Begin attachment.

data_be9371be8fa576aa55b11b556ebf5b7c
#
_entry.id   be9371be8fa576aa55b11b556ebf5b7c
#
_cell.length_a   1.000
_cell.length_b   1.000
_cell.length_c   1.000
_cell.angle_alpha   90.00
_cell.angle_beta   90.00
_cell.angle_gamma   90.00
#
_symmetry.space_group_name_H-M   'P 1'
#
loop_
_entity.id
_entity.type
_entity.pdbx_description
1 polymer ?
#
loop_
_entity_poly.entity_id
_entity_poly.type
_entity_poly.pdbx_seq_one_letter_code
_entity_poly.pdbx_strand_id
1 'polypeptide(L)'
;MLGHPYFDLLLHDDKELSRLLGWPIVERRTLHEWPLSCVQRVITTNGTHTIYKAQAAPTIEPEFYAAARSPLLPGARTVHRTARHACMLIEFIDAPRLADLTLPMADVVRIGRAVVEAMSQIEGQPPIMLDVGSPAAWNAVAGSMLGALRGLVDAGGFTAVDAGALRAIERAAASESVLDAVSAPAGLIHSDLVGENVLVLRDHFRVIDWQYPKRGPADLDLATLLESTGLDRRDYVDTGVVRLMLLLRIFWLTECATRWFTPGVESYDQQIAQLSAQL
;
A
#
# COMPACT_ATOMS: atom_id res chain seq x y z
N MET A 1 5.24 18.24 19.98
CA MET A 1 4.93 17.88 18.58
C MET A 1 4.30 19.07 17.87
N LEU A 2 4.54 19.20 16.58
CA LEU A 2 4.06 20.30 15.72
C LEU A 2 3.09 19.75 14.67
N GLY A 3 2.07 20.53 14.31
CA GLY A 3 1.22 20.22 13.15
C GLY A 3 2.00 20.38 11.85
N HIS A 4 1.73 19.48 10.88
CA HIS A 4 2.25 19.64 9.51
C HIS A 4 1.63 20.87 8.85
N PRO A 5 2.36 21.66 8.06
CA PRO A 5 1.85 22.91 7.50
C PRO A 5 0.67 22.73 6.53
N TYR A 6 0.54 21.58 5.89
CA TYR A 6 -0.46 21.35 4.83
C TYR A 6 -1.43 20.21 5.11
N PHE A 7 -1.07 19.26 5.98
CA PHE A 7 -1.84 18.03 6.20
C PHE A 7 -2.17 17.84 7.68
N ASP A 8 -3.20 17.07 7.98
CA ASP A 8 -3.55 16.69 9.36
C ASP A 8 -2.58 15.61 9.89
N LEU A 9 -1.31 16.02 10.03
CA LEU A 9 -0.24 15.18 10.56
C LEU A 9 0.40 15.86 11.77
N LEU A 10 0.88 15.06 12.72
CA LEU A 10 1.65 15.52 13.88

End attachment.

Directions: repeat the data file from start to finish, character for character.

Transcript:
data_be9371be8fa576aa55b11b556ebf5b7c
#
_entry.id   be9371be8fa576aa55b11b556ebf5b7c
#
_cell.length_a   1.000
_cell.length_b   1.000
_cell.length_c   1.000
_cell.angle_alpha   90.00
_cell.angle_beta   90.00
_cell.angle_gamma   90.00
#
_symmetry.space_group_name_H-M   'P 1'
#
loop_
_entity.id
_entity.type
_entity.pdbx_description
1 polymer ?
#
loop_
_entity_poly.entity_id
_entity_poly.type
_entity_poly.pdbx_seq_one_letter_code
_entity_poly.pdbx_strand_id
1 'polypeptide(L)'
;MLGHPYFDLLLHDDKELSRLLGWPIVERRTLHEWPLSCVQRVITTNGTHTIYKAQAAPTIEPEFYAAARSPLLPGARTVHRTARHACMLIEFIDAPRLADLTLPMADVVRIGRAVVEAMSQIEGQPPIMLDVGSPAAWNAVAGSMLGALRGLVDAGGFTAVDAGALRAIERAAASESVLDAVSAPAGLIHSDLVGENVLVLRDHFRVIDWQYPKRGPADLDLATLLESTGLDRRDYVDTGVVRLMLLLRIFWLTECATRWFTPGVESYDQQIAQLSAQL
;
A
#
# COMPACT_ATOMS: atom_id res chain seq x y z
N MET A 1 5.24 18.24 19.98
CA MET A 1 4.93 17.88 18.58
C MET A 1 4.30 19.07 17.87
N LEU A 2 4.54 19.20 16.58
CA LEU A 2 4.06 20.30 15.72
C LEU A 2 3.09 19.75 14.67
N GLY A 3 2.07 20.53 14.31
CA GLY A 3 1.22 20.22 13.15
C GLY A 3 2.00 20.38 11.85
N HIS A 4 1.73 19.48 10.88
CA HIS A 4 2.25 19.64 9.51
C HIS A 4 1.63 20.87 8.85
N PRO A 5 2.36 21.66 8.06
CA PRO A 5 1.85 22.91 7.50
C PRO A 5 0.67 22.73 6.53
N TYR A 6 0.54 21.58 5.89
CA TYR A 6 -0.46 21.35 4.83
C TYR A 6 -1.43 20.21 5.11
N PHE A 7 -1.07 19.26 5.98
CA PHE A 7 -1.84 18.03 6.20
C PHE A 7 -2.17 17.84 7.68
N ASP A 8 -3.20 17.07 7.98
CA ASP A 8 -3.55 16.69 9.36
C ASP A 8 -2.58 15.61 9.89
N LEU A 9 -1.31 16.02 10.03
CA LEU A 9 -0.24 15.18 10.56
C LEU A 9 0.40 15.86 11.77
N LEU A 10 0.88 15.06 12.72
CA LEU A 10 1.65 15.52 13.88